A multidisciplinary team including biologists, chemists, chemical engineers, and environmental scientists, have investigated the characteristics of wastewater samples from one of the largest hospitals in Crete and demonstrated the effectiveness of photocatalytic treatment as a wastewater processing method. Lucy Wright reports.

Wastewater from hospitals can contain a cocktail of contaminants, including pathogenic microorganisms, hormones, and other pharmaceutically active compounds. But perhaps most significantly, high concentrations of antibiotics in the effluent can favour the development of antibiotic resistant bacteria (ARB).

Danae Venieri, Professor of the Environmental Microbiology Laboratory at the Technical University of Crete, and corresponding author of a new study published in the Journal of Chemical Technology and Biotechnology, explained the major challenges presented by the unique contaminants in hospital wastewater.

Danae Venieri headshot

Danae Venieri
Technical University of Crete

‘The exact composition varies depending on the specific streams that are combined in the hospital treatment plant. Although pharmaceutically active compounds that exist in such effluents may escape intact and accumulate in the water cycle, the single most important threat possibly comes from the transfer of antibiotic resistance genes (ARGs). Such genes have received far less attention with respect to their detection in aqueous streams and this is where our work comes to fill the gap.’

The transfer of these ARGs between bacteria is the mechanism that drives the evolution of antibiotic resistance, making their presence in hospital wastewater a major concern for public health.

Uncovering contaminants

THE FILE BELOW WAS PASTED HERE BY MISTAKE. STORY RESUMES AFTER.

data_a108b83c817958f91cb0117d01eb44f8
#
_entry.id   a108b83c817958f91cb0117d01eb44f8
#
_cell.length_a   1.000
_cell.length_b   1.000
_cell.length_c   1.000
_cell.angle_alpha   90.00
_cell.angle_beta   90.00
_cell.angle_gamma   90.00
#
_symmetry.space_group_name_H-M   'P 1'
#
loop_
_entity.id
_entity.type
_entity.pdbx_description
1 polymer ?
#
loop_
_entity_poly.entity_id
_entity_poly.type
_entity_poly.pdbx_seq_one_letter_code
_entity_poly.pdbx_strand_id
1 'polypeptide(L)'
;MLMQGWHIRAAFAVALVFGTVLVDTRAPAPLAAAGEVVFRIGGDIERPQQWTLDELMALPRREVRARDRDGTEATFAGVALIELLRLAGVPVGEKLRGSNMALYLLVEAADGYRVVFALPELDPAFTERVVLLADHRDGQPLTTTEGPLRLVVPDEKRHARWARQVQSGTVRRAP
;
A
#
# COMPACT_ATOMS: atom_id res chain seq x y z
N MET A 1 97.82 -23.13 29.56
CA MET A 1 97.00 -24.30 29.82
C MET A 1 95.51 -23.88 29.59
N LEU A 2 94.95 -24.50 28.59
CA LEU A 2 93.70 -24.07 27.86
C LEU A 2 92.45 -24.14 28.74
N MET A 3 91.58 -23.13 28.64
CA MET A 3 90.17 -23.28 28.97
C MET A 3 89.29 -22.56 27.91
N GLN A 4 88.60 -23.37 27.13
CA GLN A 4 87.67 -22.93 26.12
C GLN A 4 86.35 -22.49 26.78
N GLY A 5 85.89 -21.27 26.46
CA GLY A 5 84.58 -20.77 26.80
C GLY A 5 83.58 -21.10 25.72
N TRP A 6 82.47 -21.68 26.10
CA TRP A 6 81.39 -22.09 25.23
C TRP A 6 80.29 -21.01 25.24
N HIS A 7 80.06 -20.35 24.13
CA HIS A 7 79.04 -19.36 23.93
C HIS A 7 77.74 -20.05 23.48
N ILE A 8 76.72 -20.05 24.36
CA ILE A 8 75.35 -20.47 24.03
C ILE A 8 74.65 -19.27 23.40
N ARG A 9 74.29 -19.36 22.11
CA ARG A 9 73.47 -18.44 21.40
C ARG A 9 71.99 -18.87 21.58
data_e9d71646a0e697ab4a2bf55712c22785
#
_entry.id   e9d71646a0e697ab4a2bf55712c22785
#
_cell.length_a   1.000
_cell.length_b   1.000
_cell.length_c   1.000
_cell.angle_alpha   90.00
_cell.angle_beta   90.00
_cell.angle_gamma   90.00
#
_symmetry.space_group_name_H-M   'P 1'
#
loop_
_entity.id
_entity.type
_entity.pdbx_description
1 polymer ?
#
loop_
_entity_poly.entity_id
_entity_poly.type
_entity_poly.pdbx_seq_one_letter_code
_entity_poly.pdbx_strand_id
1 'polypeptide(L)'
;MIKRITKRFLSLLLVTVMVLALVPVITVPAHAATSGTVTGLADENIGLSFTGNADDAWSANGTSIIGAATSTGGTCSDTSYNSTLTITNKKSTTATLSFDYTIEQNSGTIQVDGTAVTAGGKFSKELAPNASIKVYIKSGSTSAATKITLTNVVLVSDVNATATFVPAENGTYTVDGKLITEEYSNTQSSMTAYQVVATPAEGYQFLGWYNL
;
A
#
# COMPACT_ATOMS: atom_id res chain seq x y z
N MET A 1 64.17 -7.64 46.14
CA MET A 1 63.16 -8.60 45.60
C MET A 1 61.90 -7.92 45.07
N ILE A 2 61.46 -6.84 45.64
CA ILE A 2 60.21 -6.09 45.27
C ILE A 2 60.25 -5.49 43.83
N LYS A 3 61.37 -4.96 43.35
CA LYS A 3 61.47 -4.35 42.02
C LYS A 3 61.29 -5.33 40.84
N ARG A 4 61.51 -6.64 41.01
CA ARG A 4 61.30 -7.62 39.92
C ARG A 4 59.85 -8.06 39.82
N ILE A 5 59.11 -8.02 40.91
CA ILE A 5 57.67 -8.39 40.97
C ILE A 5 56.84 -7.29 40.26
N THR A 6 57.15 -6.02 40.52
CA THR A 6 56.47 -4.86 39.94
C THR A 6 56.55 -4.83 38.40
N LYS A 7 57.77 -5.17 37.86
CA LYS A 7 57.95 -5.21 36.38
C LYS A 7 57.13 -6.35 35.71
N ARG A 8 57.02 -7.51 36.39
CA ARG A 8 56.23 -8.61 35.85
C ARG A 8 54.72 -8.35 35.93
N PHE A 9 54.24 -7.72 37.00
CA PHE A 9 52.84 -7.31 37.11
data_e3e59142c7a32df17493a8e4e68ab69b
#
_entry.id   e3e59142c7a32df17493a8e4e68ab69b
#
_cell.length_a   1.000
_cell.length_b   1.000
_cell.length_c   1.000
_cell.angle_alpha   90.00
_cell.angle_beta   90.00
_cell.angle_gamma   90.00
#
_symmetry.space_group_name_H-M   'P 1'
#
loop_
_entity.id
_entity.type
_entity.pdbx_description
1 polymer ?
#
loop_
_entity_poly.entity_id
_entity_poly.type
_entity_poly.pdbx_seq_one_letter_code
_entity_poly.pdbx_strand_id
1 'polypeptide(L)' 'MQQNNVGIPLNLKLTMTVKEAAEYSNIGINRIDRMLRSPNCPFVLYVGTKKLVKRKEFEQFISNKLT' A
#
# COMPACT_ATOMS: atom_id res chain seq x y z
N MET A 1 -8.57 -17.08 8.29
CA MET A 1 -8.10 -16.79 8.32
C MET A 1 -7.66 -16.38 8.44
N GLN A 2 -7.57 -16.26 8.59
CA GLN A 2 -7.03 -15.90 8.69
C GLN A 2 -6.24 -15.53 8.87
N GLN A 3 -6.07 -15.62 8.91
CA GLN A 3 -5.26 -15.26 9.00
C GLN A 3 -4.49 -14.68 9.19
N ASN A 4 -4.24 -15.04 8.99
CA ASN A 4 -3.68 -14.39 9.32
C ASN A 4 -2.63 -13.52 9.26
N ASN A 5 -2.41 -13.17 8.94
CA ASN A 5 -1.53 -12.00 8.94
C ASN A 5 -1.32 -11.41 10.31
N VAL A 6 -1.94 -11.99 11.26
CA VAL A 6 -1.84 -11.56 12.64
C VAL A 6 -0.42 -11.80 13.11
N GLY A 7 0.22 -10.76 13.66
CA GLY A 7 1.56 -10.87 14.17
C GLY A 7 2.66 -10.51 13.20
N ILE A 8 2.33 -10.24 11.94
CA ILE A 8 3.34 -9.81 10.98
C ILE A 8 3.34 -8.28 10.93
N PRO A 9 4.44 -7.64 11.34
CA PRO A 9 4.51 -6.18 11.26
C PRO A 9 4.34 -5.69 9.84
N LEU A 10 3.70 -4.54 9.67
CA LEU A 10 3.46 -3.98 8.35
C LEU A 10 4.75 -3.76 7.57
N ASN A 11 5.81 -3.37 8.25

The researchers found that there was high toxicity and significant levels of ARBs and ARGs in the hospital wastewater samples they analysed, particularly in the wastewater derived from pathology and oncology units. Using a treatment method known as photocatalysis, which employs UV-A light to break down the contaminants in the water, the authors reported a decrease in pharmaceutically active compounds and bacteria of over 80%.

Significantly, however, the concentration of ARGs remained high. Despite this, the authors conclude that coupling photocatalysis onto the end of conventional wastewater treatment programmes is a step in the right direction.

Helmut Bürgmann, head of the surface waters – research and management department at the Swiss Federal Institute of Aquatic Science and Technology (Eawag), commended the study for its focus on ARGs, noting that ‘antimicrobial resistance is now seen as an important contaminant and a major threat to public health in its own right.

Helmut Burgmann headshot

Helmut Bürgmann
Swiss Federal Institute of Aquatic Science and Technology

‘Similar investigations (including on UV-catalysis systems) to what is shown here were also carried out at Eawag. In the studies at our institute, ozone or powdered activated carbon (PAC) absorption was considered overall more suitable, although photocatalysis was very effective for some compounds. I am therefore at present not convinced that this treatment option would have advantages over other options, but it may complement them for certain use cases.’

Reaching beyond the hospital

Bürgmann’s ongoing research includes studying how resistant bacteria from multiple sources, including the pharmaceutical and agriculture industries, spread in the aquatic environment. This raises the question of whether specialised treatment methods should be restricted to just hospital wastewater, or whether downstream conventional treatment plants should be adapted for more effective processing of wastewater from all sources.